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Country needs about 30 GW of new nuclear and a fleet of SMRs, says NIA head Tom Greatrex: ‘To get to net zero and a decarbonised power supply, in the UK we need four times the amount of clean power that we currently have.’ Courtesy NIA. The energy crisis in the UK has led to renewed calls for more reactors. NucNet asked Tom Greatrex, head of the London-based Nuclear Industry Association, about the role nuclear can play in a market hit by rising prices and facing the imminent shutdown of ageing plants.

Lower supply, higher demand, and poor wind performance led to record increases in power spot pricesThe UK nuclear reactor fleet will almost entirely shut down by 2030, curbing low-carbon generation capacityThere has been a positive shift in opinions of the role nuclear can play At at least 10 GW of new nuclear needed by mid-2030s in the UK, and possibly an additional 20 GW to meet net-zero in 2050

NucNet: The Nuclear Industry Association has been warning policymakers about the risks of energy supply based largely on renewables and natural gas. Power prices in Europe have increased to unsustainably high levels in recent months, sparking an energy crisis in many countries, especially the UK. Perhaps you can tell us why this has happened?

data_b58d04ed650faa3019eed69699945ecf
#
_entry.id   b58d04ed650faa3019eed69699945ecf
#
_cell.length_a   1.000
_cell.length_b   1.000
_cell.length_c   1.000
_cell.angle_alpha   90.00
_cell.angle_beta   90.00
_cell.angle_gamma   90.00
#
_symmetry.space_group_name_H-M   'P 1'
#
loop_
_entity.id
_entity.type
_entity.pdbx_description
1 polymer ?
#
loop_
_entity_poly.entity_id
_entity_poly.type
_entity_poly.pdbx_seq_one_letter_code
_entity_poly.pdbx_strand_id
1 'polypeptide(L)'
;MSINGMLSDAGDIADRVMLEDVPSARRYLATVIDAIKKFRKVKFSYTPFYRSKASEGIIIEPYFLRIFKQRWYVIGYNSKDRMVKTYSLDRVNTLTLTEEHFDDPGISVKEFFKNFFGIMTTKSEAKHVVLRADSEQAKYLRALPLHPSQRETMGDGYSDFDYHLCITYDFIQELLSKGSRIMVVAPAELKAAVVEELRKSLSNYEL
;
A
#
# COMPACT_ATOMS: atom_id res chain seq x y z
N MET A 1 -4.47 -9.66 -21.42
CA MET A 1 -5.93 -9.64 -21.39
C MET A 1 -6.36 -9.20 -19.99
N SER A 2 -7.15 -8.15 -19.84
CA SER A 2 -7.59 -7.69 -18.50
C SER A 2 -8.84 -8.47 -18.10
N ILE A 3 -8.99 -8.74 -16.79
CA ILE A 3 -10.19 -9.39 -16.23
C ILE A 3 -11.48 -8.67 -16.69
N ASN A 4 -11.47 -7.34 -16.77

Date: Tuesday, 12 October 2021
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The UK's gas and electricity markets regulator, Ofgem, has granted an electricity generating licence to Bradwell Power Generation Company Ltd, which is proposing to construct the new Bradwell B nuclear power plant in Essex. 

Date: Tuesday, 22 December 2020
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Bradwell Power Generation Company Limited, which is proposing to construct the new Bradwell B nuclear power plant in Essex, has been granted an electricity generating licence by the UK's gas and electricity markets regulator Ofgem. A final decision has yet to be made to actually construct the plant, planned to feature a Chinese-designed Hualong One reactor.

Date: Saturday, 19 December 2020
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The European Court of Justice on 22 September rejected Austria's appeal against the European Commission's (EC’s) 2014 decision to approve UK government aid for the construction of two EPR reactors at Hinkley Point C, in Somerset, England. 

Date: Friday, 25 September 2020
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UK-based Horizon Nuclear Power announced that it will cease its activities to develop nuclear new-build projects at Wylfa Newydd on Anglesey and at Oldbury on Severn in South Gloucestershire. This followed the decision by Horizon’s parent company, Japan’s Hitachi Ltd, it would end business operations on the UK NPP construction project, which was suspended in January 2019.

Date: Friday, 18 September 2020